27.11.2013 - 28.11.2013 14 °C
Chengdu has been here a long time, with its history traceable back at least 4,000 years. One reason for its establishment is that the the Chengdu Plain is extremely fertile, so much so that it has been called the Country of Heaven, or Tiānfǔzhiguó. But walking, bussing, training and metro-ing around you would hardly know it - the city has encroached on the agricultural lands for tens of kilometres in every direction - to the north it seems to go for 50 km. It has undergone a huge amount of modernisation, with a compete rebuild starting in 1949, so that looking at the architecture you'd hardly know you're in a Chinese city. Of course, the people have made their mark - the foods and the signs in particular make it clear this is China. But I don't think I saw anyone dressed in any clothing I'd identify as Chinese - unless young Chinese women have traditionally dressed in puffer jackets (black, bright pink and bright yellow seem to be the preferred options), tights and skirts (again black, often a bit frilly). The older Chinese women tend to dress a lot like my late mum did, although their jackets have a bit more bling and brocade.
Museums are of course one way to maintain a record of what has gone before, and I do regret not getting to any - I was very interested in the Sichuan Provincial Museum in particular, but it closes at 4:00, so that when I arrived there just a bit later than that (hoping to get in at least a quick look), I was faced by a finger-wagging, shouting policeman: I needed no language skills to know I was not to enter. But something else that China has done is that it has designated "Ancient towns" and, in Chengdu, ancient streets - the most well known are Jingli and the Wide and Narrow Lanes. These are places of great historical signficance, where some of the ancient architectural features have been retained but more commonly they have been recreated, and turned into Olde Worlde shopping and entertainment precincts. Since the Wide and Narrow Lanes were very close to where I was staying, I chose them over Jinli Street, and it was certainly an interesting experience - I have no idea what was old and what was new, but it looked pretty good to me. There were a few bars and restaurants, but most of the shops seemed to be quite elegant, selling literature, crafts and the like (quite what many were selling was quite obscure to me). I didn't take many photos because I planned to come back during the day (which never happened), but these will give an idea of what has been done.
Here is the entrance:
And now just a few shots as I wandered around:
I have to say - I had my worst meal of the trip here. I went in to something styling itself as a Hong Kong cafe, and I decided to go for an old favourite: combination roast duck and roast pork. When the dish came, there were just a few pieces of duck and the pork had somehow become boiled chicken (and not very much of it). As for the duck, it looked like it had been training for the Olympics - now if it had been for the shotput, that would not have been so bad, because shotputters tend to be lushly fleshed - but this duck was obviously trained as a gymnast, with not a gramme of fat.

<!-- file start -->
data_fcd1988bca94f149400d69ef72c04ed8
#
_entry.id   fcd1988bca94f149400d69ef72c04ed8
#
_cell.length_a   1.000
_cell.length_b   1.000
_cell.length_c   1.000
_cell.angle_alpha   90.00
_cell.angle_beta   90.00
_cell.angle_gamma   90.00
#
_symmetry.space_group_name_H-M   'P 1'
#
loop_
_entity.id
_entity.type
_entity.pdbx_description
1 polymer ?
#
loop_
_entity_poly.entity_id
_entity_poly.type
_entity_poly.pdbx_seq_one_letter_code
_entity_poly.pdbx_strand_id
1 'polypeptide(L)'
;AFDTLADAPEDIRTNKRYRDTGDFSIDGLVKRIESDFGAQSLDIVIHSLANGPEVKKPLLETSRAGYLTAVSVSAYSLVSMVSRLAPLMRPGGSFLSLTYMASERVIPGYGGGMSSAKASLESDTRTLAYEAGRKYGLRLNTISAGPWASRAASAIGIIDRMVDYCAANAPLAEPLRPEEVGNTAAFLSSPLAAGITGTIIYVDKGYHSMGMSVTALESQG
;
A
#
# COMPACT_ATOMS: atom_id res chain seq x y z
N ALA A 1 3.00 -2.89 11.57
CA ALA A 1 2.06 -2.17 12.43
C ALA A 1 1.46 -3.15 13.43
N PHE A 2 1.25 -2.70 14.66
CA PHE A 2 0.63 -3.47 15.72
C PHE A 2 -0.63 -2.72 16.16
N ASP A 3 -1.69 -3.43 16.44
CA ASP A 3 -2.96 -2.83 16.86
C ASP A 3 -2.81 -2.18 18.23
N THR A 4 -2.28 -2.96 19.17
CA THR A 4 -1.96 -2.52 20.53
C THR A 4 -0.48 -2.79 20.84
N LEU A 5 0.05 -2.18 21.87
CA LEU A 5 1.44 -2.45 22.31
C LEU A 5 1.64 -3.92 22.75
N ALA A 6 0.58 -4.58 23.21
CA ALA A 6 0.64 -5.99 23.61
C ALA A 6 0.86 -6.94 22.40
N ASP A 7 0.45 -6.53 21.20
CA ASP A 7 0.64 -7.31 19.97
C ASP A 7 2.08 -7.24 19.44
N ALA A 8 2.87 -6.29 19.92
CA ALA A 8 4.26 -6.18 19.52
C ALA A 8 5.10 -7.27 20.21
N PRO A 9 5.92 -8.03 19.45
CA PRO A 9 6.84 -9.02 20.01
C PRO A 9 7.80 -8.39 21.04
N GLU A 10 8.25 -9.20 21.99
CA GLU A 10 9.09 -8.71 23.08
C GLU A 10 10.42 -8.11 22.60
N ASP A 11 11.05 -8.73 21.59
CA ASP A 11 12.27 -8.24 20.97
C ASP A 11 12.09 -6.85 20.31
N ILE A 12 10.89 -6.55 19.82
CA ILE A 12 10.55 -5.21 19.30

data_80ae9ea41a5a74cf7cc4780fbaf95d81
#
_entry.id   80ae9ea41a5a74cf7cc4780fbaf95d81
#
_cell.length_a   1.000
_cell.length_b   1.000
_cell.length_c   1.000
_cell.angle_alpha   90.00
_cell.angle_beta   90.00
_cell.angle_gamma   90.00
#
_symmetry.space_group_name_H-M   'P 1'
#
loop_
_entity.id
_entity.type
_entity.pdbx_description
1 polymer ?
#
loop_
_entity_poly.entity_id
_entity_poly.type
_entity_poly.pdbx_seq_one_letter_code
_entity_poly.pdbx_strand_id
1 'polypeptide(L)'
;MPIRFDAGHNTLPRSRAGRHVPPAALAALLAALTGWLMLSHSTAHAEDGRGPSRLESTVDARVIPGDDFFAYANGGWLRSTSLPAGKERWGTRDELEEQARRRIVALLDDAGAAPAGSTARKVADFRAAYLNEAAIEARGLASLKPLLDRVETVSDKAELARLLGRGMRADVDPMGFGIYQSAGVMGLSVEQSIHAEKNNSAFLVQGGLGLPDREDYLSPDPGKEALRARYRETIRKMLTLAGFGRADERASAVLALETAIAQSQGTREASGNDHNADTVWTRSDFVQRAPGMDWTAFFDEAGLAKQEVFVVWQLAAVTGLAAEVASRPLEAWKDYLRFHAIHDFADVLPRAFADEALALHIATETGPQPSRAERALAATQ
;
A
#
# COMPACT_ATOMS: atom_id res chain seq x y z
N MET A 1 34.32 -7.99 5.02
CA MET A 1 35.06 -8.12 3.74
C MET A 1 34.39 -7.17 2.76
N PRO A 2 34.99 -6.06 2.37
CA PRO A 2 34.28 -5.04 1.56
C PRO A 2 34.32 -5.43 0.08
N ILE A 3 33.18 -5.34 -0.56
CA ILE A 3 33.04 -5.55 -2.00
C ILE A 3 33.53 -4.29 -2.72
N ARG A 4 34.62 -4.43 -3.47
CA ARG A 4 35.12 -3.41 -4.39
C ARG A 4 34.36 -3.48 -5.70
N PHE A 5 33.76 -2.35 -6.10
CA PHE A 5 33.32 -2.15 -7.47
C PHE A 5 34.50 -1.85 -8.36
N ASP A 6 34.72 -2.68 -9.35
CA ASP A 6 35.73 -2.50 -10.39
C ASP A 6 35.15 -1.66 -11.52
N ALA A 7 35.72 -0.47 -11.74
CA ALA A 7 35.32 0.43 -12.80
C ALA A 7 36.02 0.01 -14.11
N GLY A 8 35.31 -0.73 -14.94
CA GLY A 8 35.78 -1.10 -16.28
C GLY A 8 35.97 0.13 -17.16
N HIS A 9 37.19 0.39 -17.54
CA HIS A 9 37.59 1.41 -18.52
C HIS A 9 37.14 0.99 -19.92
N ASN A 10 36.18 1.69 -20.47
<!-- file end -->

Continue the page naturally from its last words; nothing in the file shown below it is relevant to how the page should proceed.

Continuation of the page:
Around the outskirts of Chengdu, there are a number of these ancient towns: after dithering for a while, I picked Luodai, which is one of a handful of Hakka communities in China today - the story goes that centuries ago, it was a small village when the Shu Han emperor Liu Shan passed through and dropped his jade belt into a well - this led to the town being called "lost belt". The directions from the internet as to how to get there were even more complicated - go to a certain metro station, then walk a bit ("if you know the way") to a bus station and yet I mastered this voyage with no problems.
There was one main street, built around three guild halls (all of which had been re-built in the mid 18th century), but the shops were mainly selling food or souvenirs, which gave the place the aura of a theme park - and there were several of these sorts of places, which didn't help dispel that notion:
I liked the idea of the guildhalls - they are gathering places for families, hang out with friends, network, settle disputes and make sacrifices.
As I was walking around, something very confusing happened to me. Last night, at the Wide and Narrow Lanes, a couple of men, quite a bit older than me, insisted on taking my photo. Today, I had the same thing happen several times, but it got even more extreme: I was MOBBED! About six women in their early twenties (maybe they were doing the Chinese version of a hen party and had been given a red card to get a freak shot) all clustered around me as one of their friends took our photo. I have no idea what anyone is going to be doing with these photos.
I'll finish with a cluster of photos I took as I wandered around - the first two are cute (the first one obviously, but the second one because the guys in the cafe noticed me taking the photo and obviously had no problem):
Now some random shots of various buildings to give a sense of the place:
But it wasn't all old stuff - there was a bit of an arts precinct happening, just off the main street: